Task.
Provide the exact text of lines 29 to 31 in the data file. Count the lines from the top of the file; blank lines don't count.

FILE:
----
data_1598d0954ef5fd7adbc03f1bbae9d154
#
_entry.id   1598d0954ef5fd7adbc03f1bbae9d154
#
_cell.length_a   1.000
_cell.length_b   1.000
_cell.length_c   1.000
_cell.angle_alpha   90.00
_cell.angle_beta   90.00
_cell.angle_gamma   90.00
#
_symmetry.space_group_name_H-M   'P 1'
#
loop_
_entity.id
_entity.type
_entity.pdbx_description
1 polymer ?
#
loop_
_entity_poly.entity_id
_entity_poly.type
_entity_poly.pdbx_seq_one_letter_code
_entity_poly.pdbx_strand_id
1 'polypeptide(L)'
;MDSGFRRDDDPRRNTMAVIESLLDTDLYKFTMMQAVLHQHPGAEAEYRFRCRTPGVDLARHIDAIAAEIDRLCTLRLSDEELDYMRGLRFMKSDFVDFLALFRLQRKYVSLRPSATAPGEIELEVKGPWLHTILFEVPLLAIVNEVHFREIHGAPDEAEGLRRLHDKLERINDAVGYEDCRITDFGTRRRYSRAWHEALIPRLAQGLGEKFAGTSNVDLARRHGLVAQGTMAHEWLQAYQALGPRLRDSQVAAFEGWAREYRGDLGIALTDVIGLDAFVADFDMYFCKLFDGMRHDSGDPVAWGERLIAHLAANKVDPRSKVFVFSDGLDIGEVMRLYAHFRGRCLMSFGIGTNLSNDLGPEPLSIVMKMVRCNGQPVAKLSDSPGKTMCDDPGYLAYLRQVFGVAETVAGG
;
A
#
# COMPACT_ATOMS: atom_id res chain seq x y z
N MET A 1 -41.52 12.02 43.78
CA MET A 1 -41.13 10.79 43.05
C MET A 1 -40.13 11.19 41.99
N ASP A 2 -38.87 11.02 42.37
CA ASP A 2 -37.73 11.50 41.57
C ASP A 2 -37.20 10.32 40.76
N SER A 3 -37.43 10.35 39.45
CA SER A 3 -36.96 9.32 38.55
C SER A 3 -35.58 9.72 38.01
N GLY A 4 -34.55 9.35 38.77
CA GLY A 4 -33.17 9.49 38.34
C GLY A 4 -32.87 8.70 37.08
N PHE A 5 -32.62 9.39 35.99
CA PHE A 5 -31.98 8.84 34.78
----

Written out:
#
# COMPACT_ATOMS: atom_id res chain seq x y z
N MET A 1 -41.52 12.02 43.78